Tuesday, March 07, 2006

Umbrian Cooking Class

In typical Karen travel fashion, I decided a couple of days before jumping on a train that I wanted to take a cooking class in a smaller, hill-side Italian city. Robyn was a good sport in this spontaneous travel planning and trusted that things would work out. And man, did it work out! I called the number on the UmbriaCooks4U website to see if they would give a class for only 2 people and on only 2 days notice. I was a little worried that communication would be a problem when a very Italian voice answered the phone “Pronto.”. . . "Um, do you speak English?" Instantly, the voice changes to the Bronx-laden English of Nonie, half owner of this cooking experience endeavor. "Only 2 people? And day after tomorrow? Let me check with the chef, but I think it’ll be OK." A couple of phone calls later, we’re all set. On the train to Perugia, Robyn asks what we’ll be cooking. “You know- typical Umbrian food” I answer kind of vaguely. In other words, I have no idea!

Nonie calls us the night before to make sure we know where she’ll pick us up. Perugia is full of one-way streets and no-traffic, pedestrian throughways, so she makes us do a run through so we can call her ahead of time if we have any problems. The next day, she picks us up in her yellow Panda (not the yellow Honda we were looking for) and whisks us away to Tita’s hillside home surrounded by olive trees (we used olive oil from these trees during our cooking) and one of the biggest Rosemary bushes I’ve ever seen! It was winter and she was having some work done to the outside of the house and wasn’t happy that we would see her home that way. The house and the view were unbelievable, renovations and everything.

So, before I launch into the play-by-play of our cooking class, let me give you some background on Nonie and Tita’s friendship. Nonie, a native New Yorker, came to Perugia in the 70s to study Italian language (Aunt Ruth, I could totally see you in her stories!). In the process she met her future husband and became fast friends with Tita. Although Nonie went back to the States for a few years to finish school, she’s basically lived, and raised her family, in Perugia ever since. Tita is the chef and didn’t speak much English (though I think she understood every word said!) and Nonie is the interpreter/story-teller/dishwasher. The duration and depth of their friendship throughout love, life, and kids is apparent and deepens the whole cooking experience.

I guess I should tell yall what we cooked, huh?

Antipasti (Hors d'oeuvre)
Torta al Testo con Proscuitto Nostrale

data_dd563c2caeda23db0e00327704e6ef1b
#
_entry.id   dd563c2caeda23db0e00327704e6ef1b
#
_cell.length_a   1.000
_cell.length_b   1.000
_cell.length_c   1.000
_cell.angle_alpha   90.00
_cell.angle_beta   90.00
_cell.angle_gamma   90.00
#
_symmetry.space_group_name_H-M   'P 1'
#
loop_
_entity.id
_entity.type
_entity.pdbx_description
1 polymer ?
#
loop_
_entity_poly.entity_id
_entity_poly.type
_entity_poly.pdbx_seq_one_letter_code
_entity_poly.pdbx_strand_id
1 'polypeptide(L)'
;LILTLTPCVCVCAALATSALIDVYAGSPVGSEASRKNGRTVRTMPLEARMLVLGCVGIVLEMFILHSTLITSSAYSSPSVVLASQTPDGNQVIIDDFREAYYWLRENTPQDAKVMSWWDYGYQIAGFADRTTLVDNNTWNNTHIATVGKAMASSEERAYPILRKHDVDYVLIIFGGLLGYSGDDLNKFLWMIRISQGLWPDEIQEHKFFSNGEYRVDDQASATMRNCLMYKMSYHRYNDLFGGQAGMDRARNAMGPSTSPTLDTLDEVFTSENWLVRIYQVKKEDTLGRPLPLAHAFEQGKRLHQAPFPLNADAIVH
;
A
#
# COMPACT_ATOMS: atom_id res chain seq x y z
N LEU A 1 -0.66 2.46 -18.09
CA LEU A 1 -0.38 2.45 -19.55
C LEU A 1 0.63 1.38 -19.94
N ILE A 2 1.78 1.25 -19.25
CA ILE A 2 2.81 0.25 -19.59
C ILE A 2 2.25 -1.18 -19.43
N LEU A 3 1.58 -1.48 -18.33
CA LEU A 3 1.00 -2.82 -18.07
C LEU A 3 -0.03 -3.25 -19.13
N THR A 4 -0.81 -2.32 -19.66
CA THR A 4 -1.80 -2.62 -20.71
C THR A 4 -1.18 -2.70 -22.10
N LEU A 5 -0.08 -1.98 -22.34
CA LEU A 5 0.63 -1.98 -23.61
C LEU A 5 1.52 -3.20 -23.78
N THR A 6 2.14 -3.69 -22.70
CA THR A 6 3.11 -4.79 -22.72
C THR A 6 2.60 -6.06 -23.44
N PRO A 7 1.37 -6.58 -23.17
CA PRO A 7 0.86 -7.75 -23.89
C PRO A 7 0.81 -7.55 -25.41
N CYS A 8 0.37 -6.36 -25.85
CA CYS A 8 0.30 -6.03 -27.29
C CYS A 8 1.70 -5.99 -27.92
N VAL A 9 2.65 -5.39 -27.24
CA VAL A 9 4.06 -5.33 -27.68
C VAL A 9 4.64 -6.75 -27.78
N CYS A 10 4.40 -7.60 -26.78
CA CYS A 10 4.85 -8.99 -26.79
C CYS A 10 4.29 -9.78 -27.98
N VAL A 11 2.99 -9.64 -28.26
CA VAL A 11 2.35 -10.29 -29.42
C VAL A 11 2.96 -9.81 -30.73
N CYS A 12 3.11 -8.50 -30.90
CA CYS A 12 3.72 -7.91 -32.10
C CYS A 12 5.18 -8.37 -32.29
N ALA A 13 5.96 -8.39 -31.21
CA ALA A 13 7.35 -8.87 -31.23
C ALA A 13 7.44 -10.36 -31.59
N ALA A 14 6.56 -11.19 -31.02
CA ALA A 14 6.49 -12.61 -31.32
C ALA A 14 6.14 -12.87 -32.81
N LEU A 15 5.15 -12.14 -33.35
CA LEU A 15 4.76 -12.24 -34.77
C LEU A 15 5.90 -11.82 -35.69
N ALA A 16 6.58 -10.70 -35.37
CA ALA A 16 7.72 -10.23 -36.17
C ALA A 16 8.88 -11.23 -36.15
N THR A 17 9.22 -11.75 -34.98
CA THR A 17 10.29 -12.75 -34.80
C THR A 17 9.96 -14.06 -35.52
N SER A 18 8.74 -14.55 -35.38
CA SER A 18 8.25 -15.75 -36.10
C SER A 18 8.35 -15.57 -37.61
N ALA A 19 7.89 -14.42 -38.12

(Flat bread with Umbrian ham)

Torta al Testo con Stracchino e rucola
(Flat bread with soft cheese and rucola)

Bruschette al Pecorino con olive all' orancia fatte in casa
(Sheeps' milk cheese bruschetta and olives seasoned with orange peels)

Cestino di Parmigiano alle Pere
(Parmesan cheese baskets with pears)

Primi (First Course)
Pasta e Ceci Tiepida
(Chickpea soup with pasta)

Carbonara di Zucchini
(Egg sauce with zucchini [over tortollini])

Secondi (Meat)
Straccetti all' alloro
(Veal strips with laural [bayleaf]

Fagiolini in forma
(Baked stringbeans [in B├ęchamel sauce])

Dolci (Dessert)
Torini Fondenti al Cioccolato
(Melting chocolate mold)

(Tita's yummy homemade icecream!)

Frutta di stagione
(Seasonal fruits)

Vino (Wine)
Vini rossi e bianchi tipici DOC Umri
(Red and white Umbrian DOC wines)

Vino Passito
(Sweet wine)

Caffe' (Coffee)

So, we set out looking for an authentic Italian cooking experience and that’s exactly what we got. We cooked in Tita’s home kitchen. It was definitely a chef’s kitchen, but not an industrial one. Her son was home from school and taking a nap while we were cooking and came out later to see what we were cooking and to chat for a bit. At the end of dinner, Tita’s husband came home from work and contributed to the lively table discussion. By the end of the whole experience, we had Tita and Nonie showing us photos from when they first became friends and some of the family vacations they’ve taken together over the years. We got more than an authentic Umbrian cooking class, we got two wonderful, talented women opening their homes and lives to us in a way that made us feel more like friends than cooking students. I can honestly say - this day was the highlight of my stay in Italy.


Anonymous said...

I can make time for a cooking class if you would like... but I seem to remember eating use to be your top priority!

I'm almost sure we let you sit at the grown-up table now!

I really enjoyed the coverage of the Olympic's,Torino and your vacation...!

See you at home!
Luv Ya

Aunt Ruth :-)

Mom said...


The cooking trip sounds great. Was it a watch and learn or a hands on class? In a previous post you said you ate a pasta sauce that was not red. Find me a recipe to try out. Stay safe and warm.

Karen said...

It was a very hands-on class. Tita would show us how to do something and then she would make us do it. It was great to see the base of other cultures' cooking. I'll show you their version of a roux when I come home!!

Karen said...

Aunt Ruth,
You certainly don't need a cooking class! The whole time I was hearing stories about Nonie being a hippie and rambling around the Italian countryside, I could picture you clearly in that scene!! After all, you are the reason I'm a fithippie!!

JCremers said...

Hi Karen, Your blog post makes this sound so fun! Was the experience very expensive?

Karen said...

It's been a while so I don't remember the exact price, but the class itself was absolutely reasonable. Go to their website for prices. As for lodging, a friend and I rented a room in the nearest town and was affordable. Of course, it you did this experience in the peak of tourist season I'm sure it would cost much more than we spent.

Hope you get to have this adventure too!